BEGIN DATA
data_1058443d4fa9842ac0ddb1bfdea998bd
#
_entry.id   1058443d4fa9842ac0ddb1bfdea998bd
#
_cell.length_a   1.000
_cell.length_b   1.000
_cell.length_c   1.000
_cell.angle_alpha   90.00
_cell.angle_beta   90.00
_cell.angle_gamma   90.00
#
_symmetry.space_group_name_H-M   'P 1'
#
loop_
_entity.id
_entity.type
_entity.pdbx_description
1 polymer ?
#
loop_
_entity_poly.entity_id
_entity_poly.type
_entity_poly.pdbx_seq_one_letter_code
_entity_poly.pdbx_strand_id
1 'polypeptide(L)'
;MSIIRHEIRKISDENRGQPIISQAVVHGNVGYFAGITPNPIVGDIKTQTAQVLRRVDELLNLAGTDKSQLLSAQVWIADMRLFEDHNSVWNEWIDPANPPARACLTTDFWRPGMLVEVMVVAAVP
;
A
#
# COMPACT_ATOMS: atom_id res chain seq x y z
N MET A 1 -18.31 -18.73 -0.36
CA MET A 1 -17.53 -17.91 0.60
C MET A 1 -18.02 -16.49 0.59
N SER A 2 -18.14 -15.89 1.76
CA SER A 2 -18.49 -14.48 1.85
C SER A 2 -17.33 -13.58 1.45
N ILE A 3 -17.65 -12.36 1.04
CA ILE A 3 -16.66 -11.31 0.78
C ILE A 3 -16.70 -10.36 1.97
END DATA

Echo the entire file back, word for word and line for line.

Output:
data_1058443d4fa9842ac0ddb1bfdea998bd
#
_entry.id   1058443d4fa9842ac0ddb1bfdea998bd
#
_cell.length_a   1.000
_cell.length_b   1.000
_cell.length_c   1.000
_cell.angle_alpha   90.00
_cell.angle_beta   90.00
_cell.angle_gamma   90.00
#
_symmetry.space_group_name_H-M   'P 1'
#
loop_
_entity.id
_entity.type
_entity.pdbx_description
1 polymer ?
#
loop_
_entity_poly.entity_id
_entity_poly.type
_entity_poly.pdbx_seq_one_letter_code
_entity_poly.pdbx_strand_id
1 'polypeptide(L)'
;MSIIRHEIRKISDENRGQPIISQAVVHGNVGYFAGITPNPIVGDIKTQTAQVLRRVDELLNLAGTDKSQLLSAQVWIADMRLFEDHNSVWNEWIDPANPPARACLTTDFWRPGMLVEVMVVAAVP
;
A
#
# COMPACT_ATOMS: atom_id res chain seq x y z
N MET A 1 -18.31 -18.73 -0.36
CA MET A 1 -17.53 -17.91 0.60
C MET A 1 -18.02 -16.49 0.59
N SER A 2 -18.14 -15.89 1.76
CA SER A 2 -18.49 -14.48 1.85
C SER A 2 -17.33 -13.58 1.45
N ILE A 3 -17.65 -12.36 1.04
CA ILE A 3 -16.66 -11.31 0.78
C ILE A 3 -16.70 -10.36 1.97